The court found that the amended statement of work did not support that Mandiant’s focus shifted to an investigator working on behalf of outside counsel, and that the materials were not protected. In reaching its conclusion, the court differentiated two of the few relevant, prior cases. The first was In re Target Corp. Customer Data Sec. Breach Litig., 2015 WL 6777384 (D. Minn., Oct. 23, 2015). In that case, Target had dual-tracked the investigation and engaged separate teams: one to investigate the data breach generally, and the other to investigate through a company retained by counsel for the purpose of assisting the attorneys in providing legal advice and preparing for litigation. The Premera court described the distinction between the circumstances before it and those in Target:

    With Premera, however, there was only one investigation, performed by Mandiant, which began at Premera’s request. When the supervisory responsibility later shifted to outside counsel, the scope of the work performed did not change. Thus, the change of supervision, by itself, is not sufficient to render all of the later communications and underlying documents privileged or immune from discovery as work product.

    Similarly, the court distinguished In re Experian Data Breach Litigation, 2017 WL 4325583 (C.D. Cal., May 18, 2017). In Experian, outside counsel was hired by the company and outside counsel then hired Mandiant. However, here, Premera had already hired Mandiant, which was performing an ongoing investigation under Premera’s supervision before outside counsel became involved. The Premera court made it clear that Premera had the burden of showing that Mandiant changed the nature of its investigation, and failed to meet that burden.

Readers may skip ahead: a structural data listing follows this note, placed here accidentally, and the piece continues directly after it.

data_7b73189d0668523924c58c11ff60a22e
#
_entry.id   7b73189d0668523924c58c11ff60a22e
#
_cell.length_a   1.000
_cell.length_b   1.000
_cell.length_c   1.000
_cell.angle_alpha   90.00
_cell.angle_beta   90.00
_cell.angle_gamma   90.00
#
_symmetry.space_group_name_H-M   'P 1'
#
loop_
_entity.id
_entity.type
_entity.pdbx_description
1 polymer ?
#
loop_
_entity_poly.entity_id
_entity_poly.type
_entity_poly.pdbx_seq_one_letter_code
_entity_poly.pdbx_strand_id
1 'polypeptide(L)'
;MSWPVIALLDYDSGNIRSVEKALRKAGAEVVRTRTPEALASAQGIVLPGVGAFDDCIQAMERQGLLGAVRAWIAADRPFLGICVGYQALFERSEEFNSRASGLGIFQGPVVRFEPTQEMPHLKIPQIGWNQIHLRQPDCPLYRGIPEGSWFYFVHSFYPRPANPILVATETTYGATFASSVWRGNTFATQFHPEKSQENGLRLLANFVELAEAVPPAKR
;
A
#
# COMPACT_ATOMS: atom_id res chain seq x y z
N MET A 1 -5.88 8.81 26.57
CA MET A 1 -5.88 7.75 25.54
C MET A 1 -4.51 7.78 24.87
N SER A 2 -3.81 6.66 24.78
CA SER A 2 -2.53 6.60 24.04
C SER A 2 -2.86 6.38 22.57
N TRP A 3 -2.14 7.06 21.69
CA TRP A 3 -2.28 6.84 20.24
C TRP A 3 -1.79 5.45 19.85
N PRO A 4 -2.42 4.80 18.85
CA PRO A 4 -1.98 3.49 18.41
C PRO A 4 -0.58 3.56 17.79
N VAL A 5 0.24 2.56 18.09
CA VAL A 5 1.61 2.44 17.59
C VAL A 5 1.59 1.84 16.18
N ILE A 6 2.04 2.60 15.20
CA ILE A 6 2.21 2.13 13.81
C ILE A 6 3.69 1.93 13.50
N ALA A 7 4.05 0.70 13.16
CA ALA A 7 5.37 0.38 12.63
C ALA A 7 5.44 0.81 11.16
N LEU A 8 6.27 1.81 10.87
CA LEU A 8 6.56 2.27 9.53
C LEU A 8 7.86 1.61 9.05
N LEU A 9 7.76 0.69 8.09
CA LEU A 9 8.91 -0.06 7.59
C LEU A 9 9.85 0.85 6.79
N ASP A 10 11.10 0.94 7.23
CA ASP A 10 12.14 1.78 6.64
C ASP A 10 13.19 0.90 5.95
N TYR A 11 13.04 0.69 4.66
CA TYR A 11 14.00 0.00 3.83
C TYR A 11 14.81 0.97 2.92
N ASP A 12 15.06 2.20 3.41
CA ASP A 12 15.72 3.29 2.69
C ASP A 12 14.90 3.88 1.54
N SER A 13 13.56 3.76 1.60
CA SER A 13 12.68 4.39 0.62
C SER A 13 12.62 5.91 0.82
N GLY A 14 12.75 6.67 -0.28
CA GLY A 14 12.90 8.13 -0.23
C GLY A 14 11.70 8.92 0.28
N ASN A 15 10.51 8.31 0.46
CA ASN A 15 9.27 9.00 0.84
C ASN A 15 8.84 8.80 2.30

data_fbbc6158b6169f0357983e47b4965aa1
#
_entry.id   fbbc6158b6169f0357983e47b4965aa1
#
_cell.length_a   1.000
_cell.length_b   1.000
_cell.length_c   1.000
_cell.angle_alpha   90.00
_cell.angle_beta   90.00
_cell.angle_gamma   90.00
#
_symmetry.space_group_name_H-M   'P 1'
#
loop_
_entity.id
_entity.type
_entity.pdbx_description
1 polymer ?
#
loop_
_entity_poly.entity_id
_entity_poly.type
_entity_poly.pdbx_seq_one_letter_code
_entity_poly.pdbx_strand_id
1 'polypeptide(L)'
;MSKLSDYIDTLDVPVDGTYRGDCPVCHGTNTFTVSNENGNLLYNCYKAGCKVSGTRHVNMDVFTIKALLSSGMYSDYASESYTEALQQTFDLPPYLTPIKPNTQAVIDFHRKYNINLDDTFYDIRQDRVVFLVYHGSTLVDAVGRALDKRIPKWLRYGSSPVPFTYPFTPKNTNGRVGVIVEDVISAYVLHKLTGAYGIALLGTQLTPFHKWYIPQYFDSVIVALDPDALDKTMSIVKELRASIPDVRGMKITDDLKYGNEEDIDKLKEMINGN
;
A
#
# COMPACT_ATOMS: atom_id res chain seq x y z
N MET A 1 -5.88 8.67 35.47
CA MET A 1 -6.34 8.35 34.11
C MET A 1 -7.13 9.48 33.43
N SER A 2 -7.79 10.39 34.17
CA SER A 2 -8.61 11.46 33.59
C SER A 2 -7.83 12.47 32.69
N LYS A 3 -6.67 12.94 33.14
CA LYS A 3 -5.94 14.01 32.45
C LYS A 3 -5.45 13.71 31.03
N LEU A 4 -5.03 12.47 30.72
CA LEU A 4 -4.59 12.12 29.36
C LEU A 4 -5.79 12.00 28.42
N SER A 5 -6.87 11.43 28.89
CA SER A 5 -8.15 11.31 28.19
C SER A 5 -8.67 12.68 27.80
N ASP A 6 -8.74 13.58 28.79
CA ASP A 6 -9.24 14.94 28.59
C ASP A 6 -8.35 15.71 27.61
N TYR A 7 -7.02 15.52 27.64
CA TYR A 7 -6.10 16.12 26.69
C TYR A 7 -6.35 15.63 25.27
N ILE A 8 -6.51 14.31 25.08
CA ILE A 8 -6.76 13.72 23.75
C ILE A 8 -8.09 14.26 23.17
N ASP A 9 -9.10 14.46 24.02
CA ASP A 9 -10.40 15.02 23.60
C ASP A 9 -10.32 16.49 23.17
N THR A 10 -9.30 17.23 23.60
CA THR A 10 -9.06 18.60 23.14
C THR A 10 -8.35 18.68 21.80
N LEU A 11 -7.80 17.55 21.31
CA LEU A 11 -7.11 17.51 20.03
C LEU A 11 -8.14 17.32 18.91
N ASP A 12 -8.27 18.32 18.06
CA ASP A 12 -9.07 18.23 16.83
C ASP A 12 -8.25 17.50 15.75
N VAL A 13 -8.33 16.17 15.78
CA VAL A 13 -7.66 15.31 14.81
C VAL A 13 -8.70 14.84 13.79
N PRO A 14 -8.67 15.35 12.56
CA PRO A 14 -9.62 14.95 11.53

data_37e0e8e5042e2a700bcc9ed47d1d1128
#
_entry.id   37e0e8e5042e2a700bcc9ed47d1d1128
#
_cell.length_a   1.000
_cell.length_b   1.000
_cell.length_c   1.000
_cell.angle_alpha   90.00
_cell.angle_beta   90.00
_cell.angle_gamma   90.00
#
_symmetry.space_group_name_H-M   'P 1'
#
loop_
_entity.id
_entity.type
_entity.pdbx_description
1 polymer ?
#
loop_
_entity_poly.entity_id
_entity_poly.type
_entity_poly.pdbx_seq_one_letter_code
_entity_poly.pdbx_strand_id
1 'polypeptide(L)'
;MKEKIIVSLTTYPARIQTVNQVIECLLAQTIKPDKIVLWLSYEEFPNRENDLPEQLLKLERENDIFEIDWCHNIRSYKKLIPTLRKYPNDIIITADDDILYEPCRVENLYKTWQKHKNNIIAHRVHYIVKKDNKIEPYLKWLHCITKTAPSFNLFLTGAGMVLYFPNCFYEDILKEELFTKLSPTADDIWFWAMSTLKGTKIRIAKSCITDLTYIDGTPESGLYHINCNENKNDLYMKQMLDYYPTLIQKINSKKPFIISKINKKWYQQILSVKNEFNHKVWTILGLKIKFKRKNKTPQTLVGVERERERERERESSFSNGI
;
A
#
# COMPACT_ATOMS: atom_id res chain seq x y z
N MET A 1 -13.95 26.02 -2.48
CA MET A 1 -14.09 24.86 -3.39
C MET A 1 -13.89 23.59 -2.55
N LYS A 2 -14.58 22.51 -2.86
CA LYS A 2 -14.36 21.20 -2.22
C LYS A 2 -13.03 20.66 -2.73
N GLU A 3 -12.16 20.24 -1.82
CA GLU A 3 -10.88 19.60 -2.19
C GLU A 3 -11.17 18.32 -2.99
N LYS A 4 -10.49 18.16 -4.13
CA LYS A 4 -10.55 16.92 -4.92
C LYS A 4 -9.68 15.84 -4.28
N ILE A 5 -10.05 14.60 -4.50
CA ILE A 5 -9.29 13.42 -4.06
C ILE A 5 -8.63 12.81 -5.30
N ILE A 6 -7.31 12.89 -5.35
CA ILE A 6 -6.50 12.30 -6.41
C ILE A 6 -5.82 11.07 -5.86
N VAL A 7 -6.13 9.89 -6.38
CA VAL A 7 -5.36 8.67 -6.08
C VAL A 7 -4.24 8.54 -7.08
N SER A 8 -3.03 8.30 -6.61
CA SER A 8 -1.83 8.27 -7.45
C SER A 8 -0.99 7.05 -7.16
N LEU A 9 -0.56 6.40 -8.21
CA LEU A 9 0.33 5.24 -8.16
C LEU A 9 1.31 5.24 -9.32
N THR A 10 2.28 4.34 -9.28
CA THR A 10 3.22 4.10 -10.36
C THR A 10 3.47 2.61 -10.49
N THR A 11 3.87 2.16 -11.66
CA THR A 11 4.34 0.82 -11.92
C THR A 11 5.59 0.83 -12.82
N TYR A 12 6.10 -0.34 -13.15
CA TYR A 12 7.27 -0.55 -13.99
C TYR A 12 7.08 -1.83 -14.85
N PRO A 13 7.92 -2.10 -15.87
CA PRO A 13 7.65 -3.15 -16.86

This failure to sufficiently amend the statement of work was ultimately fatal to both assertions of attorney-client privilege as well as work-product protection. The Premera court did allow that Premera could properly withhold materials that were not “dual purpose,” were prepared “for the purpose of communicating with an attorney” for legal advice, or did contain “the mental impressions of counsel prepared in anticipation of litigation.” 

    This new decision and those before it collectively suggest some steps that an entity may want to consider to try to protect the work concerning its incident response. Each matter is different and the facts and applicable law of any given situation may affect whether attorney-client privilege and work product protection apply. While any entity should evaluate its own situation and consider discussing these issues with counsel, the following are among the possible topics about which to assess timing and relative merits: (1) identify and engage incident response counsel as soon as possible, working with one’s insurer depending on the type of insurance coverage that may be involved, (2) have incident response counsel retain and direct the work of other third-party service providers, (3) have engagement letters appropriately indicate what work is being requested and for what purpose, including its role in assisting counsel in providing legal advice and in anticipation of litigation, (4) consider two parallel investigations as in Target, and (5) develop a strategy about with whom, internally and externally, incident response work is discussed and shared.